The government’s objection to the Supreme Court considering what Attorney-General KK Venugopal called “stolen documents’’ in taking a decision on the review petitions in the Rafale case is wrong and ridiculous. The Attorney-General wanted the court to dismiss the petitions because the documents relating to negotiations on the Rafale aircraft, which have come out into the public domain, were “stolen’’ from the government. The government also threatened to initiate “criminal action’’ under the Official Secrets Act against two publications which published reports on the basis of these documents. It is an embarrassment for the government to have to admit that top secret documents were stolen from its vaults. But it probably thought the consequences of an adverse court decision in the case would be much worse than this embarrassment. The question what the government has done in the matter of the ‘theft’ in the one month since the publication of the documents is relevant. The government has not mentioned the matter of ‘theft’ of ‘official secrets’ in parliament or outside any time till now.
The court posed to the government some more important questions. It seemed to answer them, too. One is whether the government can take shelter under the argument of national security and secrecy laws when a crime or corruption is involved, and the other is whether “stolen documents’’ could be rejected as evidence. The court’s tone suggested that the answer to both questions should be in the negative. The documents raised no national security issues. They only exposed the deficiencies and irregularities in the decision-making process of the government in the Rafale purchase. The real security issue is the inability of the government to guard vital and sensitive documents. What if such or other documents fall into enemy hands?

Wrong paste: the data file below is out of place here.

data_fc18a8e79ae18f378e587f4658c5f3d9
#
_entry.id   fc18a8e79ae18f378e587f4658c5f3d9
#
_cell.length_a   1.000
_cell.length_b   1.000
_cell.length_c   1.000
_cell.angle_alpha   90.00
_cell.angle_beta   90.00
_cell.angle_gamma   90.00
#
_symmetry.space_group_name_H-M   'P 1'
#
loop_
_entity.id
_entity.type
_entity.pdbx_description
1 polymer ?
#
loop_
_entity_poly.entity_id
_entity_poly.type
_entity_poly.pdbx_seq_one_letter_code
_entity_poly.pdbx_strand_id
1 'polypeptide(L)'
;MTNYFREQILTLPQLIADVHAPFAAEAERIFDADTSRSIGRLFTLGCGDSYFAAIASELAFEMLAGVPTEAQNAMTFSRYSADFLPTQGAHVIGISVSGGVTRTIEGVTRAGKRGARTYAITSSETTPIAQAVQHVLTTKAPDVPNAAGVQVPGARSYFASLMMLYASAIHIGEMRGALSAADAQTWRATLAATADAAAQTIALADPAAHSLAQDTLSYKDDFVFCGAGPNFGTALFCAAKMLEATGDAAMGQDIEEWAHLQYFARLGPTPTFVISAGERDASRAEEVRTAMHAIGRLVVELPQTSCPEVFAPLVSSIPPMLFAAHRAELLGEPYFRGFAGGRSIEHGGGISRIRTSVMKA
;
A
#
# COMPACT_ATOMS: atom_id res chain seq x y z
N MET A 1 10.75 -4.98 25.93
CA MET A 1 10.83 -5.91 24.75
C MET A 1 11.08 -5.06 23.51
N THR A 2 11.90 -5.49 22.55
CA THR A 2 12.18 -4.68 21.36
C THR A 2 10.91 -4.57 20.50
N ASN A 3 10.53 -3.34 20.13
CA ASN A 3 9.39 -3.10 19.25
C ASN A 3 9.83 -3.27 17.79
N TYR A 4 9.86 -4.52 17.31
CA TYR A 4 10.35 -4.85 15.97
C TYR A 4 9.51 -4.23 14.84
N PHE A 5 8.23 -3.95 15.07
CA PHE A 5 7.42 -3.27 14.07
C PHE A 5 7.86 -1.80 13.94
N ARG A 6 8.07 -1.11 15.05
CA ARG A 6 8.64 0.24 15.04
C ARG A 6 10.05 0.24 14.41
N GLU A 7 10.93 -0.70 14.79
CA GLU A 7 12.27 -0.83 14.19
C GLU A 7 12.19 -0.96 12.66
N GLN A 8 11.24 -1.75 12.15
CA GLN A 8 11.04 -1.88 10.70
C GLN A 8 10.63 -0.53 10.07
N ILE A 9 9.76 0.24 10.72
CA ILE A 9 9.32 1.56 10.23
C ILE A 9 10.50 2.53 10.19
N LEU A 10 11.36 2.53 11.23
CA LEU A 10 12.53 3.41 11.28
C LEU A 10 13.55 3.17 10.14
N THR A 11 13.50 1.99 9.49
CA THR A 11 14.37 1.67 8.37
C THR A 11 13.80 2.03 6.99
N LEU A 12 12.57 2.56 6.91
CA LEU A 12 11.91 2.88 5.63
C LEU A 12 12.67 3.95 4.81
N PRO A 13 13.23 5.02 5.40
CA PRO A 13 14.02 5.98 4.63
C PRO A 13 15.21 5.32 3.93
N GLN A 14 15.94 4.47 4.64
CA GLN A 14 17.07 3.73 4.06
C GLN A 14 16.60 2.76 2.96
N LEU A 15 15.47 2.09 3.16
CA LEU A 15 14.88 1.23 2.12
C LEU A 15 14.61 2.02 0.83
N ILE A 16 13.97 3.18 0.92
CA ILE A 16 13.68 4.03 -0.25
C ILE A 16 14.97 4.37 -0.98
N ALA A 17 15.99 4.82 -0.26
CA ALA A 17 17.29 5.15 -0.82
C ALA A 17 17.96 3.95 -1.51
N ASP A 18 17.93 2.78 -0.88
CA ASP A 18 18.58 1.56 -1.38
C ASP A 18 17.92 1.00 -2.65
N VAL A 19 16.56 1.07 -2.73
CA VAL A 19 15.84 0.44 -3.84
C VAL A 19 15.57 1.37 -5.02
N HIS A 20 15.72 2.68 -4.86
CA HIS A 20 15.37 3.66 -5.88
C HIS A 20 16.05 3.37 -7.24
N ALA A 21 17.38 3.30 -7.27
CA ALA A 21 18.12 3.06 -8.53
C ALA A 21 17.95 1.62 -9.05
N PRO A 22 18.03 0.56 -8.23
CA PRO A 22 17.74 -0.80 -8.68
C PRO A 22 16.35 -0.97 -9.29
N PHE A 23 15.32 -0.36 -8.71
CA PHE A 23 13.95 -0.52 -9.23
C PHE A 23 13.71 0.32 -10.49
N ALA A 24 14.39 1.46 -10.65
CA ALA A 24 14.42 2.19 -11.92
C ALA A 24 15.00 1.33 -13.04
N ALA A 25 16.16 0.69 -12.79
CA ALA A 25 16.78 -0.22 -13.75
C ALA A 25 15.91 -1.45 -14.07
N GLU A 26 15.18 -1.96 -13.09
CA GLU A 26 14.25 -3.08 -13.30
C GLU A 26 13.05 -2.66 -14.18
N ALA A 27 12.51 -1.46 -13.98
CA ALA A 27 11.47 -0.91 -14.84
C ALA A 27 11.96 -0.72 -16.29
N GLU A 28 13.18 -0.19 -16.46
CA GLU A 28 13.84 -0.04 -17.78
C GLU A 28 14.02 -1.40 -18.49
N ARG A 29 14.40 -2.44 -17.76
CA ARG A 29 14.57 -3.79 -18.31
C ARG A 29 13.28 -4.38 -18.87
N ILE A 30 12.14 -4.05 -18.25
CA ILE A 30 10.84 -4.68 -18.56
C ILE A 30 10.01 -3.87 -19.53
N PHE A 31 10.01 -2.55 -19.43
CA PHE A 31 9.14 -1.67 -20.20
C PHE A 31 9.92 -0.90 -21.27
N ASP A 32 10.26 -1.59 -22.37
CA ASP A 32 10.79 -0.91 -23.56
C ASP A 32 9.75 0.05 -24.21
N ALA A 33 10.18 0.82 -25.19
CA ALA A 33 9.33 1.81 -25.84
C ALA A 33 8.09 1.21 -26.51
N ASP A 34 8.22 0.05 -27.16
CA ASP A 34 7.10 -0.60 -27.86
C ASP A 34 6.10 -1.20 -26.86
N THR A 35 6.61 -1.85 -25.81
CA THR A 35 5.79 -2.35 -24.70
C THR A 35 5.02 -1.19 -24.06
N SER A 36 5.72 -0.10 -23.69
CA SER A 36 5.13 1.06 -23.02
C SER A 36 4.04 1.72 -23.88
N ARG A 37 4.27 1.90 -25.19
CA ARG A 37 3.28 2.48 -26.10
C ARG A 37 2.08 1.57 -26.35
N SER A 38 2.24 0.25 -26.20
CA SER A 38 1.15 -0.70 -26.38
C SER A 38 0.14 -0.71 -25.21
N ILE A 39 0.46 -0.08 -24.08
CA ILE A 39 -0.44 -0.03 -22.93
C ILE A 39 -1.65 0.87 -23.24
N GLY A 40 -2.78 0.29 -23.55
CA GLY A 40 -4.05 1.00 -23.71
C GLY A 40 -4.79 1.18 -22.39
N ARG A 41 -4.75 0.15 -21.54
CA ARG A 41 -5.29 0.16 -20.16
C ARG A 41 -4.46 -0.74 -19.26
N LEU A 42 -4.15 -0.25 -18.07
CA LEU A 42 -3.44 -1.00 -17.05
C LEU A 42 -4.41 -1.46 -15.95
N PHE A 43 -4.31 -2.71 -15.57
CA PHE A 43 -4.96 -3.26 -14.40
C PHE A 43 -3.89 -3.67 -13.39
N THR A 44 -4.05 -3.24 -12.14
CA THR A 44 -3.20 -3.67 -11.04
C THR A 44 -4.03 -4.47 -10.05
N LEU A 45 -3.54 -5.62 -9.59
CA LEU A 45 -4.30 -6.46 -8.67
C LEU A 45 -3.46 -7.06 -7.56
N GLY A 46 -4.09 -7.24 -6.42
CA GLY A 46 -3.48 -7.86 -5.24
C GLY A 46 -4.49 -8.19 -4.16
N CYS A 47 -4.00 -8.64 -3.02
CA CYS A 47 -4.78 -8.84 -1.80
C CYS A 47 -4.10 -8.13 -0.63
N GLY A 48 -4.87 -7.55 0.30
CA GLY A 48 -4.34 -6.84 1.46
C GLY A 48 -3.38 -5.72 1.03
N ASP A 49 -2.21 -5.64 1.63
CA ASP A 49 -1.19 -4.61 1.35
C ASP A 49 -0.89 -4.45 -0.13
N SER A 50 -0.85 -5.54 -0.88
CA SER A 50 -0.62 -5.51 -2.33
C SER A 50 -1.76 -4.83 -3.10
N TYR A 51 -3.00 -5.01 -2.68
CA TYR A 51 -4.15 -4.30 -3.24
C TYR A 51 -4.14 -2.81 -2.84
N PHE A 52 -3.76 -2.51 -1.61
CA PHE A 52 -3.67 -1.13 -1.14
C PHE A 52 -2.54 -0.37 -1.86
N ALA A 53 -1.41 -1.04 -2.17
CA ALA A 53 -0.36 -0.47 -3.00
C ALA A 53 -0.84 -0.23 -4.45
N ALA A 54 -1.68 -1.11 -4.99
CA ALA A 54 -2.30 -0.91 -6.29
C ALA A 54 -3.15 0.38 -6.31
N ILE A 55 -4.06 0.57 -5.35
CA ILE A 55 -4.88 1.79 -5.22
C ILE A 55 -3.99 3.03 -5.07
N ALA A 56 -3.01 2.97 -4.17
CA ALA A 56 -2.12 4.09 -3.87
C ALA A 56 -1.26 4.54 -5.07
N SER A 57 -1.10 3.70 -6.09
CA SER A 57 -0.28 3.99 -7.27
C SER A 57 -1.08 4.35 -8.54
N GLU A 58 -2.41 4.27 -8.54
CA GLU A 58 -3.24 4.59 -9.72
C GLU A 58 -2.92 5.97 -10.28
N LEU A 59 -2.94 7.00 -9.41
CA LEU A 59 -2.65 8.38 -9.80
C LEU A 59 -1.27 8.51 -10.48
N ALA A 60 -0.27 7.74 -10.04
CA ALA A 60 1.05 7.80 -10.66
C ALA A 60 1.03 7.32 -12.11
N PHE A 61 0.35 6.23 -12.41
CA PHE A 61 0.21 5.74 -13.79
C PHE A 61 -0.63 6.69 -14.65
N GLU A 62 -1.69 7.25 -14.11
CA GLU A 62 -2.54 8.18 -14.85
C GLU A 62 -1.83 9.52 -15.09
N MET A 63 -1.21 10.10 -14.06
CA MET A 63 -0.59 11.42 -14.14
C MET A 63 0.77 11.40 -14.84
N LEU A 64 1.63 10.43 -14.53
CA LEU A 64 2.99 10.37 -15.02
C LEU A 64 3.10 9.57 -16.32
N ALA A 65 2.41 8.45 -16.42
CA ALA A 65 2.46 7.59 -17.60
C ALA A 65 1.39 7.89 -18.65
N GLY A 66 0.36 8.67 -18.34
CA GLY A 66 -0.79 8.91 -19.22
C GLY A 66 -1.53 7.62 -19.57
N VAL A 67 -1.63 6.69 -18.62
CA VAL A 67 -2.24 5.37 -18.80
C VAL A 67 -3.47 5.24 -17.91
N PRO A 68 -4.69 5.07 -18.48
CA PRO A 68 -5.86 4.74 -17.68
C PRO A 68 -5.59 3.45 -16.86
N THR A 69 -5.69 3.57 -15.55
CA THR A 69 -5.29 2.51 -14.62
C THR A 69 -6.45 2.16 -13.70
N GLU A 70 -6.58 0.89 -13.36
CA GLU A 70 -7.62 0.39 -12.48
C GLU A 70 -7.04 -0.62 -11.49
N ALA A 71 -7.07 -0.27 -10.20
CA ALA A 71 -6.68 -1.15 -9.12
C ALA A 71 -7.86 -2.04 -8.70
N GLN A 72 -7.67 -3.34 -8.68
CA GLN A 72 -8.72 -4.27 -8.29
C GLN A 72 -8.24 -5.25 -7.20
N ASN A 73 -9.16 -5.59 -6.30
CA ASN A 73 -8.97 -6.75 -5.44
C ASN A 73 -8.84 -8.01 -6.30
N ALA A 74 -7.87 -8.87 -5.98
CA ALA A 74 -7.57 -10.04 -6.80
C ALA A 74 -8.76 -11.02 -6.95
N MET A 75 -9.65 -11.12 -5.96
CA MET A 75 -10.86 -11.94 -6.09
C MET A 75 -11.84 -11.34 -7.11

The court also said that there is nothing in the law which bars consideration of stolen material as evidence. Courts have in the past considered such material in cases relating to 2G spectrum, coal block allocation and the Bofors gun deal. Courts have also rejected arguments and government actions against publication of ‘unauthorised’ documents by the media. Media disclosures in India and abroad, such as the Pentagon Papers, Wikileaks and in the Bofors scandal, have advanced public interest. The government’s argument against publication of such material is a threat to freedom of the press and citizens’ right to know. The Official Secrets Act, like the sedition law, is not in sync with the right to free speech and the norms of transparency that are basic to a democratic society. The court should reject the government’s self-serving and dangerous argument and uphold the rights of the free press.